The supply chain is second only to labor in its significance as an operating cost and physicians can have a significant impact through their utilization of physician preference items (PPIs) and collaboration with management. Like labor, there is significant variation between top and lower performing healthcare organizations that can be calculated through the supply chain ratio which represents: total supply costs/net operating revenue. Like labor, the variation is enormous and runs from 12% (best practice) to 18% (median) to 25% (poor); a 13% spread that goes straight to the ‘bottom line’ (net operating margin) due to its common denominator. It is a simple ratio to calculate and is typically made up in the numerator of:
b. Purchased services
c. Professional and management fees
d. Operation of plant
With the denominator made up of:
a. Total operating revenue minus total operating expenses = net operating revenue
All of this information comes directly off of the statement of operations (NFP) or profit and loss statement (FP).
Two of the three major ways to reduce supply chain costs involve physicians and the other requires the addition of software and radio frequency identification technology for inventory management and are as follows:
I. Supply management
The greatest benefit of working with physicians is the standardization of all physician preference items (PPIs) and associated vendors. This doubly impacts costs by: reducing the variation of supplies and intensifying competition between vendors resulting in fewer supplies of higher quality and lower cost. This requires physicians to put aside traditional vendor relationships and work as collaborative groups to make supply and vendor decisions based on ‘evidence’ and not ‘eminence’. Ultimately, this benefits physicians through potential gainsharing relationships, reduces the cost to payers and patients, and lowers the adjusted cost per case for management. With fewer supplies, there is less inventory to manage and less complexity to create unintentional error.
The Memorial Hermann Physician Integrated Group (ACO) of Houston, Texas lowered the supply chain cost for its parent organization by $300 M over two years by standardizing all of their procedures and associated setups and thus eliminated almost 20% of their total inventory. They did this through the creation of Clinical Programs Committees (CPCs) through which specialties and sub-specialties met on a regular basis and standardized all aspects of routine care for commonly occurring DRGs. The benefit was not only cost, it was higher quality, fewer inadvertent errors (due to unnecessary complexity), better service, and far lower cost.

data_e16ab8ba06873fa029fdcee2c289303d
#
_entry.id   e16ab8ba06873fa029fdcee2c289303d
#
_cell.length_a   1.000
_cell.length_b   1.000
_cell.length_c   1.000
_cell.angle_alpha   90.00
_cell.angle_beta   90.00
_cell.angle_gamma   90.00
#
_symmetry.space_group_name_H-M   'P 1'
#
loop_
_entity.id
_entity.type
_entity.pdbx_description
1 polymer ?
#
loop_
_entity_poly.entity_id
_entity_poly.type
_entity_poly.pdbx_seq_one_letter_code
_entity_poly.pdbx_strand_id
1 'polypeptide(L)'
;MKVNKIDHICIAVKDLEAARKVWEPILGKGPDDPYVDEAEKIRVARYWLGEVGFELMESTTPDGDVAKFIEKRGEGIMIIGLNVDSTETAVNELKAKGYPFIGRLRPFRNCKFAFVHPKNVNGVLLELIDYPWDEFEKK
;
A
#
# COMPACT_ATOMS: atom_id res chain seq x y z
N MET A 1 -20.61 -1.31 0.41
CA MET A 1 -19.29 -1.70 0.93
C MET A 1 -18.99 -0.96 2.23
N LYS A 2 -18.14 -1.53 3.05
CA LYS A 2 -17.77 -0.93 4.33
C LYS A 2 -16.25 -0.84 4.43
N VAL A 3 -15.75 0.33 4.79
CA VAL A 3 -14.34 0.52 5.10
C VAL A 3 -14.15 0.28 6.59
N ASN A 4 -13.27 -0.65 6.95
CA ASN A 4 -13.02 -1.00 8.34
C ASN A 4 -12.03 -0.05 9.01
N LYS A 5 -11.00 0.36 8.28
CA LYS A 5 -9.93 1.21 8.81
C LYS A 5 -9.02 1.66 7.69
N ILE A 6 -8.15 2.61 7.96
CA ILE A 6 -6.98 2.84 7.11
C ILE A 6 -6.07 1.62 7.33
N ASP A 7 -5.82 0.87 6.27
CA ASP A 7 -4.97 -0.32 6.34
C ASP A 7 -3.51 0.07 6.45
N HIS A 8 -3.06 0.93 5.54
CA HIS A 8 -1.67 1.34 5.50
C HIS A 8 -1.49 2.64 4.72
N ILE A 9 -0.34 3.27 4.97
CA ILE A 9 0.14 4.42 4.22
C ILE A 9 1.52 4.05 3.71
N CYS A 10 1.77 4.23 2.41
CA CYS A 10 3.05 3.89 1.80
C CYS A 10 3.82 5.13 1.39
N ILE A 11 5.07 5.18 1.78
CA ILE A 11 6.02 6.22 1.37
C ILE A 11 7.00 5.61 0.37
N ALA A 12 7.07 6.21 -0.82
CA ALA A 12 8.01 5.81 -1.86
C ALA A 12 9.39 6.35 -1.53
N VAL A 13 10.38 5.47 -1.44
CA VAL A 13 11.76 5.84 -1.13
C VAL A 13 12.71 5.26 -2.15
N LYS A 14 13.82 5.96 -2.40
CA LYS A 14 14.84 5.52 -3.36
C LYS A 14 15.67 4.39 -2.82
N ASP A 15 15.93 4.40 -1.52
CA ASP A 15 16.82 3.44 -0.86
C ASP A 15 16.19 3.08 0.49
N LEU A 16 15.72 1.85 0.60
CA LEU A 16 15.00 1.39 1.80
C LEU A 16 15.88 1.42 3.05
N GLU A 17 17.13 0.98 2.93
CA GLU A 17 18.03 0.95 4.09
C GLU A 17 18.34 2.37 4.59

II. Inventory management
Many organizations have so much inventory that it sits on shelves for months gathering dust and unnecessary cost. Most organizations are moving to some form of radio frequency identification technology (which Wal Mart pioneered during the last decade) and just in time (JIT) inventory management so that the amount of inventory is tracked and managed in real time, reducing both the amount and complexity of inventory in storage. Warehousing through a computerized network of real time identification systems (RFIDs and bar coding) adds to the efficiency by locating the nearest warehouse that has the precise type and volume of materials needed and collating that information through a centralized processing center that can access the flow of materials and personnel throughout a large geographic area with the support of software for tracking and associated decision alerts. The efficiency of this process is typically measured in efficiency ratios by dividing total operating revenue by inventory cost.
III. Process simplification, audit and value analysis
The greatest source of supply chain cost is non-value added complexity and variation through overly complex systems that drive excessive volumes and types of inventory. Like actuarial risk management, many organizations are vertically integrating supply chain management to rely less on group purchasing organizations (GPOs) and more on its internal management structure through the use of contemporary supply chain technology, audit and value analysis committees. The latter represents a wonderful opportunity for executive management and physicians to collaborate to both minimize supply cost and optimize its quality and safety.
A ‘best practice’ prototype for this committee is the University of California, San Francisco’s Healthcare Technology Assessment Program (HTAP) a value analysis committee made up of executive management and physician leadership. Together they look at all investments or utilization costs over a given dollar amount (e.g. $100,000), new technology that represents a paradigm shift, or supply chain issues that result in quality, safety, or service challenges. The committee is interdisciplinary and is made up of clinical, operational, and financial experts who look at new technology, medication, supplies, and devices and make recommendations to management, the medical executive committee (MEC) and the board which are universally accepted as thoughtful and strategic. This committee has reduced UCSF’s supply chain costs by hundreds of millions of dollars through: process simplification, standardization, consolidation of vendors and purchasers, and better computerized tracking and audit of the entire supply chain process.
Supply chain management can no longer be performed by management independent of physician collaboration. Physicians can successfully work with management to drive down supply chain costs while providing better quality, reliability and value to its patients and many related stakeholders and customers.